StoryWhen a director decides to eschew the standard glitz that plagues contemporary anime, the quality of the story is really all that matters. In the end, the creator must trust that the tale they are telling is a good one, and that it alone will be able to keep the viewers' attention. As luck would have it, Hi no Tori has a more than respectable storyline. Narratives that are simultaneously simple and creative are difficult to come by, but this is certainly one of them. The show takes familiar topics and expands on them in a way that makes them feel fresh and new. I was never bored while watching through the show and was occasionally mildly impressed. Basically, the show is split into an eclectic variety of vignettes that range from 1-4 episodes. In each one, the characters are completely different, and the stories are almost completely unrelated. However, the entire anime is tied together by a general theme of death and renewal that is symbolized, not unsurprisingly, by a phoenix. The structure works fairly well; all the short stories are well suited for their length, and each of them is able to have a relatively satisfying ending. Unfortunately, while the plot is certainly good, a few things prevent it from achieving greatness. For one, there are times when the creator's attempts at serious drama cross over from emotional to melodramatic. At these moments, the story feels rather silly and childish -- something that should be avoided at all costs for a philosophical anime like this one. Speaking of which, the anime's overall message (that life goes on) feels oversimplified and obvious. Similar anime like Kino's Journeyi, Haibane Renmei, and Galaxy Express 999 are all excellent because they avoid providing a clear-cut moral and instead leave interpretation up to the viewer. Hi no Tori, on the other hand, leaves no room for independent thought, and as a result is significantly less interesting. Still, if one enjoys the anime's stories for sheer entertainment over philosophical value, Hi no Tori definitely delivers. The sheer creativity alone is enough to make each isolated tale enjoyable, and the nice pacing and satisfying endings only sweeten the deal.AnimationThe anime carries the very distinct mark of Tezuka Osamu, so people that have seen something by him will know what to expect in the character designs. I've heard a lot of criticism on them (particularly for the anime Metropolis), but I've always enjoyed the very unique and exaggerated designs of the manga artist. The backgrounds are usually nice and often outstanding. Furthermore, just about every scene that involves the phoenix is highly enjoyable eye candy. In particular, the opening sequence is an impressive combination of vibrant colors and visual ingenuity. Granted, the animation is somewhat lacking in the action scenes, but as a whole I was fairly satisfied with the visuals.SoundThe instrumental music fits the mood decently enough, and I don't have any serious complaints with the voice acting.CharactersAll in all, the most sizeable casualty of Hi no Tori's unique plot structure is the characters. The anime seldom takes the time necessary to develop any of them past basic groundwork, which takes away a lot of the emotional punch from the often tragic storyline. A good indicator of how well a character is developed is to think about how many antonymous adjectives can be used to describe him or her. With a character like, say, Naruto, a plethora of appropriate describing words come to mind (brave, stupid, stubborn, etc.). With the protagonists of Hi no Tori, the only one that comes to mind is "interchangeable." The only exception to this is the title character, which has a fair bit of development over the course of the show. However, a lot of the general motives of the Phoenix remain unexplained, and as a result the character, while intriguing, isn't something to actually care about. There are a good number of romances entwined throughout the stories, and thanks to the substandard characterization, just about all of these come across as unconvincing and bland. The lack of character development is mitigated somewhat by the unique character designs, but initial appearances can only take a character so far.OverallHi no Tori is an admirable work. The anime does what few before it have even thought about, and the show is miles ahead in creativity to the usual dreck that studios cheerfully pump out. If the anime had been a little more thought-provoking and had worked on its characters some, this could have become a personal favorite. As is, however, the show is definitely worth watching, and I'd recommend it to anyone who enjoys anime that doesnt cater to a mainstream audience.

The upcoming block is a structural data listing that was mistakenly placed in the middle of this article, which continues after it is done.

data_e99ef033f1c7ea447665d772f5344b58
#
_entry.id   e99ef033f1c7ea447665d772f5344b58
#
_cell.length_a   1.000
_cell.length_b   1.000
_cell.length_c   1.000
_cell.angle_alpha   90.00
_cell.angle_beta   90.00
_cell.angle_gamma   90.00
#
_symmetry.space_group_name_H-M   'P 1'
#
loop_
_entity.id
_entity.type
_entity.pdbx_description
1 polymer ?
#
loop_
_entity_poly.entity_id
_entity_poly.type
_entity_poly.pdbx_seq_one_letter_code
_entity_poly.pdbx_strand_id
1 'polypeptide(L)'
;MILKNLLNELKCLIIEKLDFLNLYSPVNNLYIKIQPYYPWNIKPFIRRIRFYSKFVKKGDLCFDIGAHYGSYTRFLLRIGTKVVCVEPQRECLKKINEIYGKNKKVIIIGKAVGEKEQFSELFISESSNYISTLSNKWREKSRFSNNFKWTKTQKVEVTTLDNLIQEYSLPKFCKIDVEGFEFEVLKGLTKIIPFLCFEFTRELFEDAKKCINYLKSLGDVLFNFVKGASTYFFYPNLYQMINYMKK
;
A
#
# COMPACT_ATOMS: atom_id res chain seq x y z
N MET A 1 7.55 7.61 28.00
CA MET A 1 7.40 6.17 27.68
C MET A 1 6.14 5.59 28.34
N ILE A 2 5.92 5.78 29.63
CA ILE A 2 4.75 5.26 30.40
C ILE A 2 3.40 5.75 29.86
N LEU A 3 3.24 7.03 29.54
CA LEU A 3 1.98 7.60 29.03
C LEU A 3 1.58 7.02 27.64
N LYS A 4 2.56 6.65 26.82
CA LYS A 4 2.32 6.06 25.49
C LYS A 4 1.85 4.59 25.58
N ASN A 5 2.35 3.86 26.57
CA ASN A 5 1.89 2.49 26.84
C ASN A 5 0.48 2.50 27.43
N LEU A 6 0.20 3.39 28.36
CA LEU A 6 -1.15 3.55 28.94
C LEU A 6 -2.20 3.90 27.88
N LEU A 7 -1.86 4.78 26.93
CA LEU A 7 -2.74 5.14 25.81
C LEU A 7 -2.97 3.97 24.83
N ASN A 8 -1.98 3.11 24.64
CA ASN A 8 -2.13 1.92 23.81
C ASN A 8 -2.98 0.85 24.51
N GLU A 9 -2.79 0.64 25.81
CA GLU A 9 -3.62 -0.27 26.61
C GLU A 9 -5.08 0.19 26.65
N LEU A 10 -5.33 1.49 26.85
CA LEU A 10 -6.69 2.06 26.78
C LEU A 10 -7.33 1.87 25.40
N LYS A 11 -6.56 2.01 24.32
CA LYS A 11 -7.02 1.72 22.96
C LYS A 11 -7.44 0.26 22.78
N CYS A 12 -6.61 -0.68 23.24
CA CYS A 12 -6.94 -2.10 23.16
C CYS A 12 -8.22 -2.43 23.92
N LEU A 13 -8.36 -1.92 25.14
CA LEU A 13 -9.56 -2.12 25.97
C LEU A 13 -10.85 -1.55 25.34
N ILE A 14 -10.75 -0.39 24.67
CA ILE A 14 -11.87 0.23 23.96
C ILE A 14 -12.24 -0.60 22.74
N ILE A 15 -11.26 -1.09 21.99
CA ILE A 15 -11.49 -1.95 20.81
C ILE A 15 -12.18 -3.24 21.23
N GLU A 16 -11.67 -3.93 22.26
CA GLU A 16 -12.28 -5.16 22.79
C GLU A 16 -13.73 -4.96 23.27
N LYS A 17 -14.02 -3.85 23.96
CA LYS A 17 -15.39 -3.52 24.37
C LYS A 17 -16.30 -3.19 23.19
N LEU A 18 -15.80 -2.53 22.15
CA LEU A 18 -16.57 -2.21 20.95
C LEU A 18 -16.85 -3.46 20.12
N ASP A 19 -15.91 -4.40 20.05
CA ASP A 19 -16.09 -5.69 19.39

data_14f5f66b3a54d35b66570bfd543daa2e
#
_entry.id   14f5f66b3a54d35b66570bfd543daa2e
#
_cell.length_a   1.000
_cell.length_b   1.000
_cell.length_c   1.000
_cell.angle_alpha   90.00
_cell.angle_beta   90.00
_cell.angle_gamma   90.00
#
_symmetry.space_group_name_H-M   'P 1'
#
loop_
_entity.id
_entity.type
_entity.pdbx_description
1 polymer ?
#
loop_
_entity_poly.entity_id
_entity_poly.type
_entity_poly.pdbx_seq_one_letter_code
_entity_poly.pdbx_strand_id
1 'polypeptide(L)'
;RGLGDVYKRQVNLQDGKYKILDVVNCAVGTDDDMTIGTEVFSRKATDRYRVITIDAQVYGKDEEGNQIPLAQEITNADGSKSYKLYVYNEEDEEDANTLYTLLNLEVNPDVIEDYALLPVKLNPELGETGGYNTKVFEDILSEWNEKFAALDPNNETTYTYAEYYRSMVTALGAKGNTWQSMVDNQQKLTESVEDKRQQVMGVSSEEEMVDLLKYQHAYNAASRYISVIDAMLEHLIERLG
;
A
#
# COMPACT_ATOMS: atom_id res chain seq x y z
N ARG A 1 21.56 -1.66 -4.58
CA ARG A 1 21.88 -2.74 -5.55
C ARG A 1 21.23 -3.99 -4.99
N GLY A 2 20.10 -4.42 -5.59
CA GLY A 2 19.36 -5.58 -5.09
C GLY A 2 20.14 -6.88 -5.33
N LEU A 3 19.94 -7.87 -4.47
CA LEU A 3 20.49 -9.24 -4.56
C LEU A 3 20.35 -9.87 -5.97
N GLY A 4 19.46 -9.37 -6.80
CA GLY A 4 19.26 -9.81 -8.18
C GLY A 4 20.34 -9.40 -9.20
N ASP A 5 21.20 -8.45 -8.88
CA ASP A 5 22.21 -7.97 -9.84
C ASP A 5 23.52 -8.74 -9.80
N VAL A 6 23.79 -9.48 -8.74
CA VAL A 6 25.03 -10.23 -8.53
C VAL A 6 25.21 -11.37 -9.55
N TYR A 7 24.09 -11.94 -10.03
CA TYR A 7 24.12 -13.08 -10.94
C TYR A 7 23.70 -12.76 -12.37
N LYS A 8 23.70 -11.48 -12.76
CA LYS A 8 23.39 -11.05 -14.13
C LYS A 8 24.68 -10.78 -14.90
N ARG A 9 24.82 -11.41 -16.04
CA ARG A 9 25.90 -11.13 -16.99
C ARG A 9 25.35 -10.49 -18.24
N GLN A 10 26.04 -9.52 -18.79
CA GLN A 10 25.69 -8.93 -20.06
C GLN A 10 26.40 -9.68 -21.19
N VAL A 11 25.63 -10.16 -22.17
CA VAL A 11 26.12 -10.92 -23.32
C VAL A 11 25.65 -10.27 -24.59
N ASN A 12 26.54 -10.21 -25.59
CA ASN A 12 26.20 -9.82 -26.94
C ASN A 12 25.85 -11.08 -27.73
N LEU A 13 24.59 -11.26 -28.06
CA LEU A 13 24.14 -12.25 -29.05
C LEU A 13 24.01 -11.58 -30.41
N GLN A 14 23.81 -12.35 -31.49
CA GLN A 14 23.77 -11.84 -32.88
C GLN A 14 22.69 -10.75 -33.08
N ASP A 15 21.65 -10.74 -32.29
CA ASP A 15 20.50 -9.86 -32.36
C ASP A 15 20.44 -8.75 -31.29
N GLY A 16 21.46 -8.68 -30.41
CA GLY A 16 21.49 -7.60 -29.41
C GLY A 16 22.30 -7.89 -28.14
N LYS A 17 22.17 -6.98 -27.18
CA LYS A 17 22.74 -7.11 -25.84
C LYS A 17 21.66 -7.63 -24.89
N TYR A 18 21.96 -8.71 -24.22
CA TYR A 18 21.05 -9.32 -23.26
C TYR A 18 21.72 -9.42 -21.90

Overview- Hi no Tori is a somewhat unorthodox anime broken into five smaller stories: Dawn (4 episodes), Resurrection (2 episodes), Strange Beings (1 episode), The Sun (4 episodes), and Future (2 episodes). The series expresses a primarily Buddhist viewpoint. Any subtle ideological expressions in the show should not offend viewers. I am certainly not Buddhist, and the show did not offend me. Story- Hi no Tori is a show driven primarily by story. It reminded me a bit of The Twilight Zone in some regards. It doesn't really have a twist at the end of each arc, but the quality of storytelling and thought-provoking situations were similar. Each story takes place in a different setting and with different characters. The atmosphere feels entirely different in each one, the two most similar being Dawn and The Sun. That said, the story of Hi no Tori is difficult to judge by traditional standards. Pacing is never a problem, owing to the brevity of each story. Clichés are mostly avoided through the course of the series. The cartoony look certainly belies a mature, though not ingenious, story. Characters die, are reborn, and kill others. Despite a few combat scenes, the story isn't particularly violent and very little blood is shown. The binding force throughout each mini-plot is the Phoenix. Symbolically, it (or she, as depicted in the show) is the renewing cycle of life. One must keep this in mind while watching, as the concepts of life and the passage of time are important to the plot. Animation- You should come with low standards in regards to animation. The character designs reminded me strongly of an American cartoon; the show looks nothing like a 2011 anime. Animals look like they're from a Hanna-Barbera production. Colors are somewhat bland. Character models (names as well) are reused from story to story. There is one particularly ugly character with an enormous nose that appears in every arc. Sound- Hi no Tori has a good orchestral score and a few pieces of music even gave me pause. The opening theme is particularly good. I liked the ending song as well; however, it is sung (unlike the opening) and rather short. Voice actors were sound in the dubbed version, which I watched. The narrator deserves commendation for a good performance. None of the other voice actors stood out to me. Characters- Given its limited time to develop characters, Hi no Tori does surprisingly well. No character was particularly annoying. On the flip siide, no character stood out to me as particularly interesting or noteworthy. Each serves his or her role and quickly departs from the screen. The Phoenix is the only truly recurring character, if you count it (her). It only has a few enlightening lines per story, though. Conclusion (7.5--fairly good)- Hi no Tori is a good anime with unfortunately poor animation. I bumped the overall score up to a 7.5 owing to the unorthodox presentation of the series. That is, having it divided into five smaller shows. This was a refreshing change for me. If you're looking for a shounen or something, go elsewhere. If you're looking for a solid mix of adventure and philosophy, this is for you.